Today's episode from the JavaOne pavilion
features Chris Richardson talking about his upcoming sessions and his opinions on Spring vs. JEE. Iyer talks about open-source Terracotta penetration. Kito Mann tells us why JSF is better than Wicket. Also, a walk through the vendor pavilion and cool Java-based robots.
because they cannot realise that spring is just a glue layer of the JEE specs (a perfect elegent glue in fact)
AND JSF cannot be better than wicket,noway,if u said that,u didnot tried wicket
DEAR GOD!!! STOP, TSS!!! STOP!!!
Spring is not and never will be a replacement for JEE. It is a complement, an enabling technology, and a potential replacement for certain aspects of JEE in certain cases. But come on now, I can expect random posters to continue this nonsense, but the video blogger? This is just getting ridiculous. I'm seriously questioning credibility now.
For details on how I feel about it, check my post on the recent "Spring is the new JEE" post. A more ridiculous, inflaming title couldn't be imagined. And I use Spring on a daily basis.
Is TSS that desperate for hits that it's resorting to these kinds of tactics? Shameful.
Well since "EE" is a set of API specifications (not an implementation) then surely Spring IS essentially a replacement for EE since its primary role is a unified set of "btter" APIs for most of the stuff one normally associates with EE (service location, persistence, security, remoting etc) ?.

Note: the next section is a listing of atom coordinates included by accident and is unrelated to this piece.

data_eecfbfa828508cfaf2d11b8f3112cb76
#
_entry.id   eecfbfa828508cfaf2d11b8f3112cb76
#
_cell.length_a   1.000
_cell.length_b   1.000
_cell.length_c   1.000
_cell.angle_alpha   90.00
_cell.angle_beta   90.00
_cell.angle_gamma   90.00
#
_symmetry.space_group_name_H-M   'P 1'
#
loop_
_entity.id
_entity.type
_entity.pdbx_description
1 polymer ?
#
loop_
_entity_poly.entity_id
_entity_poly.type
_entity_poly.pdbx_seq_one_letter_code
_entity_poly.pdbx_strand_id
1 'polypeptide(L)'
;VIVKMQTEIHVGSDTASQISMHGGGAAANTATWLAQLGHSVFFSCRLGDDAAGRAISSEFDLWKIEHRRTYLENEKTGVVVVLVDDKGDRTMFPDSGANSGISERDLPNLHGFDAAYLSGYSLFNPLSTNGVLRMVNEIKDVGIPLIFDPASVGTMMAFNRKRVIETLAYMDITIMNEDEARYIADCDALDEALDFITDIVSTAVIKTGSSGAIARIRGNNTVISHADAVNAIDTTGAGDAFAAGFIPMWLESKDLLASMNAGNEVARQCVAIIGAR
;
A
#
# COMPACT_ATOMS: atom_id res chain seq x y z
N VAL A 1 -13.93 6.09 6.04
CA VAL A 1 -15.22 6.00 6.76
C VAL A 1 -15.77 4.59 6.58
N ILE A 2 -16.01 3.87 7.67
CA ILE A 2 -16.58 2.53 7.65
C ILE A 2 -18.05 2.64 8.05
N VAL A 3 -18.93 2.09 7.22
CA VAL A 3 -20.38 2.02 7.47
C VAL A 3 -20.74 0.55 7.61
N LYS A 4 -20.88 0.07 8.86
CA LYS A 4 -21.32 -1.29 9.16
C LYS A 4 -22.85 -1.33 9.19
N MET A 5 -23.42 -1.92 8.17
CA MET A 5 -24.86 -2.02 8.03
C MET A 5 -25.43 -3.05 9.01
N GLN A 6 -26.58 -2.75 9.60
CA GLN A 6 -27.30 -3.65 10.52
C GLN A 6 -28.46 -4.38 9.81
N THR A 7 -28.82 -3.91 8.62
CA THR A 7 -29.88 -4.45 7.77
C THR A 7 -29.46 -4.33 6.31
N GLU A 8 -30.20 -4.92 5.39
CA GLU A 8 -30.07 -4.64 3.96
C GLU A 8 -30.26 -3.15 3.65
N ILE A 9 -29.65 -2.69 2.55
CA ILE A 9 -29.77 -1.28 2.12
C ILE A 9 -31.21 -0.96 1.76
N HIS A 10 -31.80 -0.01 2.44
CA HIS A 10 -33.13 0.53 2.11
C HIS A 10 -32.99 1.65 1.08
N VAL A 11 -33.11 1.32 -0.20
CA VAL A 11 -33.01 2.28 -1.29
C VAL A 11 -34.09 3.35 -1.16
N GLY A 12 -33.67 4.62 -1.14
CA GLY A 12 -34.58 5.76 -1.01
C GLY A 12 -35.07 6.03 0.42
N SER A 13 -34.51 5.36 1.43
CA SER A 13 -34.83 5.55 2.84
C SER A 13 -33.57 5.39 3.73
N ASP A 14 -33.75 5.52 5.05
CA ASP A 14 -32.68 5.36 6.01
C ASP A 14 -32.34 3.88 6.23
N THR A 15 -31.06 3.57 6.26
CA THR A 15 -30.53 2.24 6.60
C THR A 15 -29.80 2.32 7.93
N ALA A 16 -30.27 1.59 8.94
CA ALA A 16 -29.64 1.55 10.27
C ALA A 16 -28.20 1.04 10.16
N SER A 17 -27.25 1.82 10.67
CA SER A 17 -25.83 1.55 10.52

Spring vs JEE and JSF vs Wicket is all about people trying to keep things simple. The problem with JEE is that it is big and bloated, you never need all of it, it is difficult to manage, and because it is NOT an implementation, mileage varies between vendors.
The problem I see with the Spring folks is that they will not stop the escalation of the things they want to replace. My prediction is that Spring will eventually become as complex and bloated as the thing (JEE) it was designed to simplify.
As for JSF and Wicket the comparison is just not warranted. Wicket makes components out of HTML elements while JSF is just a specification for any old type of component. Use Wicket if your happy working with HTML elements (lots of people are) and JSF if you are looking to use out of the box components produced by a vendor. Again, JSF may be too complex where a simple implementation can be used for lots of applications. If you look at Oracles new Rich Client Faces you can see the promise of JSF but again, its JEE of web delivery techniques. Fact is you will not get much mileage Wicket without becoming good with one of the AJAX frameworks.